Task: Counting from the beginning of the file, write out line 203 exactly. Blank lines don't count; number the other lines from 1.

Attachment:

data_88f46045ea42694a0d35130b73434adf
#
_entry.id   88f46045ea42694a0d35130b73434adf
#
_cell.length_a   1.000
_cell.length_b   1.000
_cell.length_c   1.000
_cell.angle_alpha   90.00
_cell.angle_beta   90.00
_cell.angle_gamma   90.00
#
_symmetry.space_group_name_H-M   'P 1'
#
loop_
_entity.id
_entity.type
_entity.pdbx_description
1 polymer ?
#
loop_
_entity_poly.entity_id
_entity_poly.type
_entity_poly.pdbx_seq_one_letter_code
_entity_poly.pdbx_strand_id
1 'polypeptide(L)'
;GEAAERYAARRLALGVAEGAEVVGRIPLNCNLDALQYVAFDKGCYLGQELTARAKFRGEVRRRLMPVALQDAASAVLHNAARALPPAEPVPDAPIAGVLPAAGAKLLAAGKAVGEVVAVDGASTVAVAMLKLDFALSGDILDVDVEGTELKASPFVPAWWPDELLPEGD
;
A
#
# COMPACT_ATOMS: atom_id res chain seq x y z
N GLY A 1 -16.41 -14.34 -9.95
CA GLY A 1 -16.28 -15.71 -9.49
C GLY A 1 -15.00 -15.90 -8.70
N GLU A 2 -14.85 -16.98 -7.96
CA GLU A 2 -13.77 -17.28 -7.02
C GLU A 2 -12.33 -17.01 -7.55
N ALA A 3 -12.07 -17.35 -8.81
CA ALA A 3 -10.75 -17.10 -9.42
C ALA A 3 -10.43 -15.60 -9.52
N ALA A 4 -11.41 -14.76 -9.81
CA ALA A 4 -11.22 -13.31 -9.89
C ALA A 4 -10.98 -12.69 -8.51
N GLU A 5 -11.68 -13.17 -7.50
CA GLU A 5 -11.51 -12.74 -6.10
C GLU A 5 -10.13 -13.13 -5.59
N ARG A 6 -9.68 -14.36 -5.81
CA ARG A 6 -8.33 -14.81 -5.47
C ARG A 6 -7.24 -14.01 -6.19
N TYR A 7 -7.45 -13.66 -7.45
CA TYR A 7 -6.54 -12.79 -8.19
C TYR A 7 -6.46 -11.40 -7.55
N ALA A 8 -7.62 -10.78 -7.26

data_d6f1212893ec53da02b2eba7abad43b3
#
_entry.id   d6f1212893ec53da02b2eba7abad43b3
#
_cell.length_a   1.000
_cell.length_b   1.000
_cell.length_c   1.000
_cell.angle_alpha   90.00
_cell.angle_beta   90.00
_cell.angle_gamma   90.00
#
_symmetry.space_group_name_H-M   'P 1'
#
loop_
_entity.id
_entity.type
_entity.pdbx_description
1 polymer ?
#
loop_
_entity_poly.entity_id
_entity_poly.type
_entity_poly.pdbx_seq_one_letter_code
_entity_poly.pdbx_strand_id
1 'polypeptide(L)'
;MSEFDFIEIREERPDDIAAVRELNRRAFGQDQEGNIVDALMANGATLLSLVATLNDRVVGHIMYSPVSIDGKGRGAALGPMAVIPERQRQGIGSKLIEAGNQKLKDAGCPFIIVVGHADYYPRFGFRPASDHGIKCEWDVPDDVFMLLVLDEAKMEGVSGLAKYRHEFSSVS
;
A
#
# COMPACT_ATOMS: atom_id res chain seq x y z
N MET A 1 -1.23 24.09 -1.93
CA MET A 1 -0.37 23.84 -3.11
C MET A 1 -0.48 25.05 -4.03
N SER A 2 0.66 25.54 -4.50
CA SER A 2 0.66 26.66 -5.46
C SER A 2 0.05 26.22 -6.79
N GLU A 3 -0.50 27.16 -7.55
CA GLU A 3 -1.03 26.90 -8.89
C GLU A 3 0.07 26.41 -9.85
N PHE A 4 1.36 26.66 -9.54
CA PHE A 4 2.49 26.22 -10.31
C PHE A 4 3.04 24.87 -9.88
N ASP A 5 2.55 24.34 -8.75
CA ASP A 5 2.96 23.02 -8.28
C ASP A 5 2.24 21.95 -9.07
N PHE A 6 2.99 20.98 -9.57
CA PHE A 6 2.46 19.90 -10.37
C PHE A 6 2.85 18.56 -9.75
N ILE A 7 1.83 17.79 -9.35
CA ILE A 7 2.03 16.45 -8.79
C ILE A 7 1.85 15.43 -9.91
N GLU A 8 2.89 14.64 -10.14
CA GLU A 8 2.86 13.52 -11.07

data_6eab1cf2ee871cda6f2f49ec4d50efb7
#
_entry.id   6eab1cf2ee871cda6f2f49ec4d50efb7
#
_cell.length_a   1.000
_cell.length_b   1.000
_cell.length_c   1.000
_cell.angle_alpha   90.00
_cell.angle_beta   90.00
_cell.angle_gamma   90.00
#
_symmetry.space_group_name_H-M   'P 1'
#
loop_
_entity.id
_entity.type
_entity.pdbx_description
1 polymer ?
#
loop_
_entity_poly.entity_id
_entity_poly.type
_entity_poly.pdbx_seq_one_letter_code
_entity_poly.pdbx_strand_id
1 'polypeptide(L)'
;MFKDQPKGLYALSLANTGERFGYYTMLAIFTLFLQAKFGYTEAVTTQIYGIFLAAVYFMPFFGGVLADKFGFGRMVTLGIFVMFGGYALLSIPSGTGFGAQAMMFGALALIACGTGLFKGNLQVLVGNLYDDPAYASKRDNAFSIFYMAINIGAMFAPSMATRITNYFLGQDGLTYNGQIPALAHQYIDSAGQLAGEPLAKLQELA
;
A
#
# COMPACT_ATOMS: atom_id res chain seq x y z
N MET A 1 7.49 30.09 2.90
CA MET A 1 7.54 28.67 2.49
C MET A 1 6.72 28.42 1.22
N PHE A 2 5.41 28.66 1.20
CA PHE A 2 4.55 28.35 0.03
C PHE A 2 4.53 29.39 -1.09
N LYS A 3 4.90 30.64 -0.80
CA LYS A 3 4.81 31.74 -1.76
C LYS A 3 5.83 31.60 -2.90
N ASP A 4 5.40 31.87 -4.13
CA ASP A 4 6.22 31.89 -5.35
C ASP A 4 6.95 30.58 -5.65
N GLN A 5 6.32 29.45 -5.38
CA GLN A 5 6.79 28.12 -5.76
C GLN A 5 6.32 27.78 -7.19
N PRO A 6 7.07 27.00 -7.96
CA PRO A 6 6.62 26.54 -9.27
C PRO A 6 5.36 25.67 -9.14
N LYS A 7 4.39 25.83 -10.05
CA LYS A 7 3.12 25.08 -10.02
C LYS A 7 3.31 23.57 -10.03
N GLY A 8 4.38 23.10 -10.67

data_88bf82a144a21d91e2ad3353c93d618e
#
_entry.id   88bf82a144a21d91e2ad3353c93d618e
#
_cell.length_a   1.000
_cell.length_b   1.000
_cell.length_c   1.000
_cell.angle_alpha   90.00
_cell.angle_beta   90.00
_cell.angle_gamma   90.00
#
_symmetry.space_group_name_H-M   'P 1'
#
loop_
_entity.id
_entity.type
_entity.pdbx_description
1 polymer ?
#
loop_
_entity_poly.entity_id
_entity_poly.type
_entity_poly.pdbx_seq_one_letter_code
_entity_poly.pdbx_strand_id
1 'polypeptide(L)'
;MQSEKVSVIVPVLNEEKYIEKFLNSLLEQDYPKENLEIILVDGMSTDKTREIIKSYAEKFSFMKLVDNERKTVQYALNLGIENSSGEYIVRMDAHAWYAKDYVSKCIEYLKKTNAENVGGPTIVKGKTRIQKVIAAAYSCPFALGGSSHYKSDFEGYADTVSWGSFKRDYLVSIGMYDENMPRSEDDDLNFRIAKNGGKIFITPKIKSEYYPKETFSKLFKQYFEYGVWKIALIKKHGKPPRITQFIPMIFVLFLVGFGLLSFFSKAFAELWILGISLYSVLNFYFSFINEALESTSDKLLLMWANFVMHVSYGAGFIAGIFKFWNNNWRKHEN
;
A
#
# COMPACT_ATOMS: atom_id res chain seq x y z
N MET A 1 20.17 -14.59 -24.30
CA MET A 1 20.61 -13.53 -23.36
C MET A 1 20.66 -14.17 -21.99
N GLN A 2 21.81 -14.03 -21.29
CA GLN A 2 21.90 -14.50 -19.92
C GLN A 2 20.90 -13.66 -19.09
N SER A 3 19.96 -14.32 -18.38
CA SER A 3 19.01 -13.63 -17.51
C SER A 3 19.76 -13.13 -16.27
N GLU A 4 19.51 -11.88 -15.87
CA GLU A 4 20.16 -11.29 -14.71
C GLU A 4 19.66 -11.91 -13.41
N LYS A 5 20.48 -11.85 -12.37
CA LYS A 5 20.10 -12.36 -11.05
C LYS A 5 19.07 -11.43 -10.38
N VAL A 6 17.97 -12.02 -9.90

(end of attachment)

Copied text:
N VAL A 6 17.97 -12.02 -9.90